So before I go on any further with the Workplace Health and Safety Queensland update I just wanted to acknowledge the members of the PErforM network that have come in person today into the city for this meeting.
So for anyone listening who would like to know more about PErforM please go to our website which is on the slide there – worksafe.qld.gov.au. We have a number of resources available to help you implement PErforM and you can see some listed on the slide. So we do have the two page PErforM Risk Assessment Tool there but as we've seen from Sundale's case study implementing PErforM involves a lot more than just printing out a risk assessment and completing that. It really is an entire program.
So if you want more information you can look at our handbooks and the Implementation Manual. Workplace Health and Safety Queensland also runs free PErforM workshops for industry. So if you want to see if PErforM is for your organisation please feel free to attend one of these workshops. We do have our workshops for the first half of 2016 up on our website now and you can register to attend. We will be adding a few more workshops at some additional locations like Cairns and Bowen Hills if your preferred location isn't up there. So just keep an eye out on that page.
Now I'll just give you a really brief update on some upcoming events and some new resources that I think would be really relevant to our audience. Workplace Health and Safety Queensland are running the Construction Work Health Forum on the 1st of March next year. So it's a one-day event and registrations and more information on that forum are now live on our website.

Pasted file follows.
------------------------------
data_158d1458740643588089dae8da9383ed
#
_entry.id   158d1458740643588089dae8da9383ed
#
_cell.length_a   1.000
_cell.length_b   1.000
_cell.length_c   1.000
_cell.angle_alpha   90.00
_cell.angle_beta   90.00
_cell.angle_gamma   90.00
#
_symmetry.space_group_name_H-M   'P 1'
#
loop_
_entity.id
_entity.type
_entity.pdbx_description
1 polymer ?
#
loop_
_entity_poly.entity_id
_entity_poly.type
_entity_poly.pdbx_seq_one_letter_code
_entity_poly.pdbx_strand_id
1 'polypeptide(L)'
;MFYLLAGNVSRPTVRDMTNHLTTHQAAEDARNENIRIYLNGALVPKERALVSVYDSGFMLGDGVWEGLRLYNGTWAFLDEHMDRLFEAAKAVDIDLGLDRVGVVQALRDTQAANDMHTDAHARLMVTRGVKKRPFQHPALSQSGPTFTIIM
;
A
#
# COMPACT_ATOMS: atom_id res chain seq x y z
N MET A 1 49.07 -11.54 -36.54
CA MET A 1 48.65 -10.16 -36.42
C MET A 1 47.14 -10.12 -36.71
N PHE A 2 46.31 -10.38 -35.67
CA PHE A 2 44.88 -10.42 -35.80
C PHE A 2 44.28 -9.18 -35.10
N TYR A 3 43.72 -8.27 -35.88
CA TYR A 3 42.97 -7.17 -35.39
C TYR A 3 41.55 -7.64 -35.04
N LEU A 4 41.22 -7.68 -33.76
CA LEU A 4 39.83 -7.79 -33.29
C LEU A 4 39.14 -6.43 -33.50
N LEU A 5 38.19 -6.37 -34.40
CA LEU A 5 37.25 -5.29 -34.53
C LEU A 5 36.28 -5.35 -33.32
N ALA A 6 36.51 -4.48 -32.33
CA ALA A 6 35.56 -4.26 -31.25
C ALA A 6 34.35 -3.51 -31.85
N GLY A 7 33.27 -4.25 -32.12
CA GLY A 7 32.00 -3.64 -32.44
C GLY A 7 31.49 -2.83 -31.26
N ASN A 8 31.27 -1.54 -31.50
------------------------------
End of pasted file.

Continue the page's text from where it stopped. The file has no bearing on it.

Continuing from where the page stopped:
So in the middle there you can see some yellow documents. So Safe Work Australia have released a suite of vibration guidance materials and these are available on their websites. So that's Safe Work Australia. So these documents cover hand-arm vibration and whole body vibration. They go through the assessment and management of vibration.
So we've also got some newly released young worker resources. Now you'll find these on the Workplace Health and Safety Queensland website. So the toolkit here is a guide that helps employers of young workers, training providers, parents and care givers to really engage with young people and to help them to build their capability when it comes to being safe and productive at work. This toolkit also includes a couple of PowerPoint templates. One is a template PowerPoint presentation designed to target the young workers themselves and also one for the managers and supervisors of young workers.
We have the newly released Good Work Design Handbook. So this handbook you'll find on the Safe Work Australia website and this handbook, it's great. It applies to any workplace and it features 10 principles which can demonstrate how to achieve good design of work and work processes.
Following on from this handbook, we have also developed a film and this features three Queensland workplaces who've applied these principles. So the film is called Good Work Through Effective Design – Case Study and that's also on the Safe Work Australia website. So if you want to have a look at that just go to the Virtual Seminar Series and it's one of the films there.
Workplace Health and Safety Queensland are running a return on investment project and this is really looking at quantifying the organisational benefits that investing in workplace health and safety can bring. For example, a recent pilot in Queensland has already found that – identified an ergonomics intervention at one organisation had an ROI of $2.74 for every $1 of costs and a pay back within the first month. So it warrants a lot more research to be done to gain a better understanding of how improved safety generates a positive ROI.